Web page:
Spanish – During the humanitarian crisis and de facto dollarization, Caracas enters the adventure of clandestine poker clubs, sponsored in many cases by Venezuelan politicians.
A report by Bloomberg revealed that these “casinos” are undergrounds and home to dozens of gamblers who, amid the coronavirus pandemic, bet from 50 to 15,000 USD in one night.
“The cops showed up the other night at one of the hottest underground poker clubs in Caracas. Not to break up the joint, of course. Just to provide a little protection for a ranking member of the political class who was getting his fix at the Omaha table,” the news agency said.
The Hugo Chávez regime banned casinos and gambling halls in Venezuela. However, those who are eager to play now opt for these underground tables. This is because online gambling has become an impossible mission due to internet and electricity failures.
“There are at least a half-dozen around town, some with very high stakes — losing 15,000 USD in one night isn’t unheard of,” Bloomberg reported.
What is unusual is that in poor neighborhoods such as 23 de Enero in Caracas, there are gambling tables where thousands of dollars circulate. This is a zone controlled by Chavista collectives and where they protect Colombian guerrillas requested by international justice.
“Nobody seemed worried about getting sick. They were really enjoying themselves. Just like in Vegas, drinks were free — not only rum but Pepsi, whiskey, beer. If a game got tense, there were women, in tight jeans and high heels, who gave free back rubs,” the research details.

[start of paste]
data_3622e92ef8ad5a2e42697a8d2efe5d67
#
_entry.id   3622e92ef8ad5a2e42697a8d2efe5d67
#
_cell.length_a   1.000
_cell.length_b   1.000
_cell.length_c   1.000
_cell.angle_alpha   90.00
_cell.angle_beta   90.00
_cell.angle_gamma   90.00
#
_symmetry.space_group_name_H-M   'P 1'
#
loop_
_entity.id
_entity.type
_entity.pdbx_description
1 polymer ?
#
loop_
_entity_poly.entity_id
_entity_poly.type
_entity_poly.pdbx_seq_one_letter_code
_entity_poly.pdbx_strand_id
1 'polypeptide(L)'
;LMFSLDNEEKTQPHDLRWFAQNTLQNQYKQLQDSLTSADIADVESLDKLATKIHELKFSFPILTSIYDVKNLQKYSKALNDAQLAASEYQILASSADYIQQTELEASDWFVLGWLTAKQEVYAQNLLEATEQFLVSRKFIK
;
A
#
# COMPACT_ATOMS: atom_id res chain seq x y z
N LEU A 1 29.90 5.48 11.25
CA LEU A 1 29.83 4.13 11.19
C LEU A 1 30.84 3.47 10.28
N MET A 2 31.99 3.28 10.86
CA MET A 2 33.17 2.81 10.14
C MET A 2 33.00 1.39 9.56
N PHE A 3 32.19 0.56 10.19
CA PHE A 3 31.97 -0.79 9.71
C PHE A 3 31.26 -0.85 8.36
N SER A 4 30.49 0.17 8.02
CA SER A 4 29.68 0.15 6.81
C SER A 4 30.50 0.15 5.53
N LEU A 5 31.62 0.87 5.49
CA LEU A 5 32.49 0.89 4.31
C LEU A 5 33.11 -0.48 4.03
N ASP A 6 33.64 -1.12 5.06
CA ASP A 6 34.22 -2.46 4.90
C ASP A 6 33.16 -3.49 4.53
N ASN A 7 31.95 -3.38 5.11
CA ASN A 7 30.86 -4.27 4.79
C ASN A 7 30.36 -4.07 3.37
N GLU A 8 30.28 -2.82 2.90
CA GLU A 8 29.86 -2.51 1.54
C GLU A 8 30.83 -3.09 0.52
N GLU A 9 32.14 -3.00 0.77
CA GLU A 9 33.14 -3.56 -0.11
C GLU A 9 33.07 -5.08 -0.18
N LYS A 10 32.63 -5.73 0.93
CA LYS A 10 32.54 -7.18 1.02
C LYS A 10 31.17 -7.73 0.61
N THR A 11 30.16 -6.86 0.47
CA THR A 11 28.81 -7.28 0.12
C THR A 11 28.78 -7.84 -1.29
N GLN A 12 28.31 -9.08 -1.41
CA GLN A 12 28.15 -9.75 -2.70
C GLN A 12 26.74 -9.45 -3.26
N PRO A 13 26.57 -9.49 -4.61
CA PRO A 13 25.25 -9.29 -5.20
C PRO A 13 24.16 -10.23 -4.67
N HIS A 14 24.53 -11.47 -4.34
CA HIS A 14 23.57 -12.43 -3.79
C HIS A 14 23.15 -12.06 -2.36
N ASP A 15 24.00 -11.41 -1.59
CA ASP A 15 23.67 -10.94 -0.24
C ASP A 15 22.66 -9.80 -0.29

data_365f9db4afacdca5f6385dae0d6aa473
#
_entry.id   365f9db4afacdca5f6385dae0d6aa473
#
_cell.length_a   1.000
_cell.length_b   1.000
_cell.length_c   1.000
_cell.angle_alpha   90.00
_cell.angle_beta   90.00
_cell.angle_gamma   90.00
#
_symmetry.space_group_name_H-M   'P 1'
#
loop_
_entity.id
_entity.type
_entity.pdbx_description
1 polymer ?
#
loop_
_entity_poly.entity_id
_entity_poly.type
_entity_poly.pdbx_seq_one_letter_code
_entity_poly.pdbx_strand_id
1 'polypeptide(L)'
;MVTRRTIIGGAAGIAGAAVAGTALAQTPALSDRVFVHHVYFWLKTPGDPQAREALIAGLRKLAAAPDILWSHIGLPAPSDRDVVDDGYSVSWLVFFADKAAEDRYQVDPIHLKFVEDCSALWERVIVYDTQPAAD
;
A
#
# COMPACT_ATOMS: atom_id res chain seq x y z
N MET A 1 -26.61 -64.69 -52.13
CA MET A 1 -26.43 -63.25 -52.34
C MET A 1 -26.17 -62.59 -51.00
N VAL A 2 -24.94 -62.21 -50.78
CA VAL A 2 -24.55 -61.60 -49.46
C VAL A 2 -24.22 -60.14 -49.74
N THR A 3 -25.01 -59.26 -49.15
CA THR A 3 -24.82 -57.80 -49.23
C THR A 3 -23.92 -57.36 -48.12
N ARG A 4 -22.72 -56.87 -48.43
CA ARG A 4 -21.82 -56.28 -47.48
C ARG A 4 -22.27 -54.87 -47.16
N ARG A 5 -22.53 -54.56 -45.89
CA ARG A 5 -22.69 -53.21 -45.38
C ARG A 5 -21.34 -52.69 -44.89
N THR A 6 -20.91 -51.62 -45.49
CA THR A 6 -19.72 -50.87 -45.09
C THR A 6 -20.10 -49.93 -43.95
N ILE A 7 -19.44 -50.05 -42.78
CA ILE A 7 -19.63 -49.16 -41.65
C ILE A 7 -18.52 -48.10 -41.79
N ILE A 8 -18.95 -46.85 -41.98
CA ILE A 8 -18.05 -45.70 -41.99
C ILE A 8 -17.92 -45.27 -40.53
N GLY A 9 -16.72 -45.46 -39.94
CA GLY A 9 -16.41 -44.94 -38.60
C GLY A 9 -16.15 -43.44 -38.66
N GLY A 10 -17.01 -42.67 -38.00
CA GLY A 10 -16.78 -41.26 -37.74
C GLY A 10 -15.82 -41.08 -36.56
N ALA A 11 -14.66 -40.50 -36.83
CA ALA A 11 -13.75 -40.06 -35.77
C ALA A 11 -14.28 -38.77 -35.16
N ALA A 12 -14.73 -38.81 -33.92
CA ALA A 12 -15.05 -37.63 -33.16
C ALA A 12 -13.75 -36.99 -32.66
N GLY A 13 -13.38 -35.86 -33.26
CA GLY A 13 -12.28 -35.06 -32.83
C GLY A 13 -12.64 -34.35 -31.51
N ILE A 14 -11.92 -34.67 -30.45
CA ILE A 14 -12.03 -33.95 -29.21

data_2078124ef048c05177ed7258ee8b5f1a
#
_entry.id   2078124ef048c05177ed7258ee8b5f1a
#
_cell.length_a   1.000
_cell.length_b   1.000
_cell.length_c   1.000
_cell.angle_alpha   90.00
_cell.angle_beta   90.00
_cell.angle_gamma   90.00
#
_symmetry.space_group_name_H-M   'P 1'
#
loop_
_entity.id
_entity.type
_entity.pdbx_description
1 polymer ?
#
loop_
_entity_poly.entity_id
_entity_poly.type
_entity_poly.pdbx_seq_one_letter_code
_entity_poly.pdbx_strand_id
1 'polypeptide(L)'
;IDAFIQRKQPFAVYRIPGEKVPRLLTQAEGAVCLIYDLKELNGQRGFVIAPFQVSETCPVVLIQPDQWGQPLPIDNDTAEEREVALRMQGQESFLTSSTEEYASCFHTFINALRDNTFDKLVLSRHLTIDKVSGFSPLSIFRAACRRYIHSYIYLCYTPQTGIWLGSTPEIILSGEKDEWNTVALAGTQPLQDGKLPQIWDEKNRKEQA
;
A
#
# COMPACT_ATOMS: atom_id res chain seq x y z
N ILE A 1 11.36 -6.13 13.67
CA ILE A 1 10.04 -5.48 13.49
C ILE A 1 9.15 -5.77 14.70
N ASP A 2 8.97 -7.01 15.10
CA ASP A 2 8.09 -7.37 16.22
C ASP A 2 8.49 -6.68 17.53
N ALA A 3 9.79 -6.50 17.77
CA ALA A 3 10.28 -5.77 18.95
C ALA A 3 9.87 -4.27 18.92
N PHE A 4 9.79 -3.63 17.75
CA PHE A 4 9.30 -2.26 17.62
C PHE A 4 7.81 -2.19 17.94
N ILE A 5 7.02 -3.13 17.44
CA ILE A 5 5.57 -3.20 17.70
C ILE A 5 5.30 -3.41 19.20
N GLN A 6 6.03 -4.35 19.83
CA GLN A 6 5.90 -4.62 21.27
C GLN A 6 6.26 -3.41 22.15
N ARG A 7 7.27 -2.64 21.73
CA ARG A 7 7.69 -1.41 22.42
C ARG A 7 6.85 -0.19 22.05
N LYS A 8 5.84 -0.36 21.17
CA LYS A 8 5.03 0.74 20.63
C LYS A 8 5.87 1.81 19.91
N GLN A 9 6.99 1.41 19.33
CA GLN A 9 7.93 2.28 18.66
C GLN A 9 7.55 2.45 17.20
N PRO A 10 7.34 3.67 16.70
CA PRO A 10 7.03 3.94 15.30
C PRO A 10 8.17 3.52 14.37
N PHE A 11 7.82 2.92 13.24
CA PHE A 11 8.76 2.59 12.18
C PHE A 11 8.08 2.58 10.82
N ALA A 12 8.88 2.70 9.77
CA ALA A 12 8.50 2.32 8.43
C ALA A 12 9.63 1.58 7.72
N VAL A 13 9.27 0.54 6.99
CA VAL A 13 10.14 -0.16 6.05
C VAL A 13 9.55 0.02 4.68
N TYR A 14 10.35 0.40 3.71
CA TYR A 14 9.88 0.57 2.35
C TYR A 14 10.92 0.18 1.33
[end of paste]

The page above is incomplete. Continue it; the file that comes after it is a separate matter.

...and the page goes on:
This is not the first time that clandestine casinos have been reported in the South American country. Last July, one was dismantled in the state of Yaracuy, where 13 people were detained. In the state of Carabobo, in the center of the country, the same thing happened. In a residential community, 22 slot machines were confiscated.
In March, in the city of Valencia, five thousand chips of different values, poker cards, sales points, 19 memory cards from slot machines and poker, blackjack, and roulette tables were also seized.
But while the betting “underworld” is booming in Venezuela, there are thousands of Venezuelans looking for ways to survive everyday life with a monthly minimum wage equivalent to one dollar.
Basic Food Basket cost
In Venezuela, if a family wants to eat complete meals, they must earn the equivalent of a monthly minimum wage every day. According to the Center for Documentation and Social Analysis (CENDA), in August, the Basic Food Basket cost about 91,800,000 bolivars (approximately 230 USD). It is impossible to reach this amount with a monthly salary of one dollar. In short, Venezuelans need 230 minimum wages to access food and basic products.
The Living Conditions Survey (Encovi) 2019-2020 revealed that 79.8 % of the population (more than 22 million Venezuelans) are in extreme poverty, while 96.2 % are income poor.
79.3% of Venezuelans cannot cover the basic consumption basket, and 68% consume less than 2000 calories per day. More than 70% of Venezuelan households report serious or moderate food insecurity.